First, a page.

Tuesday, June 7, 2011
I guess I'm a masochist.
There has been a lot of discussion in the sports world about two of the stars of the current NBA Finals, Dirk Nowitzki and LeBron James. This talk has not been focused on Dirk's dominant playoff run or LeBron's annihilation of the Chicago Bulls. Instead the talk has been focused on their failures of playoffs past. It has been about their psyche and whether or not they have the will or ability to rise to the challenge in the final moments of a championship series. So far, both players have had their ups and downs in this series.
As a Jazz fan with a typical years-of-getting-my-heart broken complex, my mind drifted to the championship failings of the two superstars who define the franchise. Their names have been mentioned a lot these past few weeks, joining LeBron and Dirk on the list of great players lacking a championship on their résumé (yeah ... I used the fancy e's). I saw those two series losses on ESPN's list of the greatest playoff series ever. Because hearing that was not pain enough, I have been trying to relive those series against the Bulls (now over a decade ago). I watched nearly the entirety of 1997 Game 6.
That was not enough though. I needed to see for myself how the so-called "choke jobs" of LeBron and Dirk matched up against the choke job closest to my heart. Karl Malone was my favorite player long before I can remember. In the summer of 1996 I dragged my grandmother to the Fanzz (what was it called in 1996? I can't remember) store in Crossroads Mall to buy a Karl Malone jersey the first day you could buy those putrid purple jerseys with the copper trim and mountains on the front (they were the coolest thing in the world then). My brother loved Stockton, but I was a Malone man. This is why it pains me so deeply that whenever he is mentioned nationally today, he is only mentioned as someone who choked during those two finals.
So I looked at Malone's stats during those two Finals to compare to LeBron and Dirk's. Malone's stats were actually pretty good for someone who supposedly didn't show up. During his 12 Finals games Karl averaged 24.4 ppg 10.4 rpg 3.6 apg while shooting an okay not great 47% from the field. Fine. He also shot only 67% from the free throw line including multiple games where he missed crucial ones that could have changed the course of NBA history. Still, if Chris Bosh were putting those stats up right now he would be the Finals MVP and the media would be talking about him like he was one of the Top 5 players in the league.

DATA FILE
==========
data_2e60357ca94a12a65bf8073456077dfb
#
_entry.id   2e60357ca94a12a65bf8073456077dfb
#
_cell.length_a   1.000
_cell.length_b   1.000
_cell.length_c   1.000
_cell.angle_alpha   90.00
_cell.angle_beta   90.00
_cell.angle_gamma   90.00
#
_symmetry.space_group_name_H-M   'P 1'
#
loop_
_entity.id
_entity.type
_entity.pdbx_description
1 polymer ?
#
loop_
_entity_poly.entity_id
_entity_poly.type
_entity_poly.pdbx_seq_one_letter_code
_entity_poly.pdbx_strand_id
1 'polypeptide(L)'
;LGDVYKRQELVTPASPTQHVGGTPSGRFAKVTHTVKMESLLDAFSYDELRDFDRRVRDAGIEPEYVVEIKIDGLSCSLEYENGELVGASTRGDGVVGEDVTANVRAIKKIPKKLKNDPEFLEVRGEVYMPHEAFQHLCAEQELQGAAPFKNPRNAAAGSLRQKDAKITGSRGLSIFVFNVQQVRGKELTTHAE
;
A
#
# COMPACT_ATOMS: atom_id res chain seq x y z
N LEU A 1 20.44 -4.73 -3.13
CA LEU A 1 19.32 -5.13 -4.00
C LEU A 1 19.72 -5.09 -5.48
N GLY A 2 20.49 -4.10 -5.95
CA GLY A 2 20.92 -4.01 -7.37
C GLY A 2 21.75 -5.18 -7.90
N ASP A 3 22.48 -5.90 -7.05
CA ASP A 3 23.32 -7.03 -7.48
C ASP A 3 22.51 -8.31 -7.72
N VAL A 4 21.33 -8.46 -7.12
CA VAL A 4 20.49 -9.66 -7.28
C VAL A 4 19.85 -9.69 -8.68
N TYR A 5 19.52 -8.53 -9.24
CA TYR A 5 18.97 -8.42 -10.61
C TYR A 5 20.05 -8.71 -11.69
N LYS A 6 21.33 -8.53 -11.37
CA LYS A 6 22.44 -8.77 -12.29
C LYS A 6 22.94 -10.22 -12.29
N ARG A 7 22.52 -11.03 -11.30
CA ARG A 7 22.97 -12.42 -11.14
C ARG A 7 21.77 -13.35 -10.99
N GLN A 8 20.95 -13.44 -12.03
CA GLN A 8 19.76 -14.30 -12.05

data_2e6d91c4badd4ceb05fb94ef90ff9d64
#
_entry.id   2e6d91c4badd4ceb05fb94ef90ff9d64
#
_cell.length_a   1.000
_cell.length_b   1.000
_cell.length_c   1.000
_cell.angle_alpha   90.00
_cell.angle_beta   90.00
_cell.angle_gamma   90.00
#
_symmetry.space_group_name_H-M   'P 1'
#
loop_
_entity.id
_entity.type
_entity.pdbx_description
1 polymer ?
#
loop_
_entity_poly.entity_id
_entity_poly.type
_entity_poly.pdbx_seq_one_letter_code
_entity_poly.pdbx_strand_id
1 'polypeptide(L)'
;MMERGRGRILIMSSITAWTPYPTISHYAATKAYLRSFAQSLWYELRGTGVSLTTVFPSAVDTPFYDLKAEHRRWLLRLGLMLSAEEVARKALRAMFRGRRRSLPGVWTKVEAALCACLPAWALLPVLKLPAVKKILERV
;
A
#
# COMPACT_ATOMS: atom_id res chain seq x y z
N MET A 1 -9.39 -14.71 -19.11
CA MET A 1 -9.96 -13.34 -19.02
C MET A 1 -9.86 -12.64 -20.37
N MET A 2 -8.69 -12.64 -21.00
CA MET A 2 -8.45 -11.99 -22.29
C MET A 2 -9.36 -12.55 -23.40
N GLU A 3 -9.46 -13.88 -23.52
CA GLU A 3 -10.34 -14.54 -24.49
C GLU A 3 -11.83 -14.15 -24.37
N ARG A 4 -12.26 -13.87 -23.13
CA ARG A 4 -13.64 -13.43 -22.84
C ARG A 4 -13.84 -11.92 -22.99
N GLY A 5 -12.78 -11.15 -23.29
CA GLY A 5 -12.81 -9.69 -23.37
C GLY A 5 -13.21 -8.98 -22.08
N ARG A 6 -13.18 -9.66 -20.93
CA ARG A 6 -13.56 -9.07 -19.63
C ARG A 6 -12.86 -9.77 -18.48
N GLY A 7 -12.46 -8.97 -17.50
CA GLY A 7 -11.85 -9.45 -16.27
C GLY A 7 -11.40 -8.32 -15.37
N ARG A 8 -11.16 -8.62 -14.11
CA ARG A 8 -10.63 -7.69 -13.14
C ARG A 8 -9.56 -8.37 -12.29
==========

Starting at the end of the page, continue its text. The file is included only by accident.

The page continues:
While running over the stats from those finals, something else caught my eye. It begged a question that I have never asked, nor have I heard anyone else ask. Did John Stockton also choke? The many years that I have endured the bashing of Karl Malone's performance in the clutch has changed the way I look at Malone. I used to think he was the best thing (to borrow a term from KOC) canned soup. Now if you were to ask me the greatest player in Jazz history and I would say John Stockton. For some reason both nationally, in the local media, and within the Jazz fan community whenever the Jazz's playoff failings are brought up the only name ever mentioned individually is Karl Malone. Karl Malone choked away a chance at a championship at the expense of Michael Jordan. I have never batted an eye at this. However seeing the stats from those Finals of my youth changed my perspective somewhat.
During the course of those fateful 12 games in June of 97 and 98, John Stockton averaged 12.3 ppg 8.8 apg and 3.3 rpg while shooting just under 50% from the field and 81% from the free throw line. Not exactly the numbers you think of when you think of John Stockton. The numbers are not terrible, but we are talking about arguably the best (or 2nd best) player on the team and one of the 50 greatest players in NBA history (currently Top 25 on Basketball Reference) and a player thought of as the greatest player in franchise history among the fans. Shockingly Stockton was actually not good at all in the 1998 Finals where he put a very 2011 Jason Kidd-eque 5.8 ppg 8.6 apg 2.5 rpg while shooting 48.9% from the field and 72.7% from the free throw line.
Now I understand that Stockton by that point had been in the league for 13 and 14 years respectively, and that he began the 97-98 season by breaking his leg, but still. The Jazz needed more from him right? Somehow though, Stockton has completely escaped the venom that Malone has experienced as a result of those losses from Jazz fans. It's pretty shocking how much of the blame Malone shoulders even though he was almost entirely carrying the team offensive load on his back. Do you think that Phil Jackson in the locker room before the game said "Gang, tonight we have to focus our defense to stop Bryon Russell and Greg Ostertag because they have killed us this season!"? NO! They were geared entirely to stop Karl Malone from scoring the basketball. He still put up 24 and 10 while shooting 47%.
I understand that it was Malone who missed some big free throws and it was Malone who fell asleep and let Jordan strip him to setup the shot in Game 6. People have completely forgotten that in famous "Flu Game", Stockton had free throws at the end of the game which could have forced the game into OT against a completely drained Jordan, but he missed.
It's time that people take some of the burden of those Finals losses off of Karl Malone's shoulders. Like LeBron James, Dirk Nowitzki, Charles Barkley, Patrick Ewing and the other great players who never won a championship, the Jazz as a team just didn't have enough.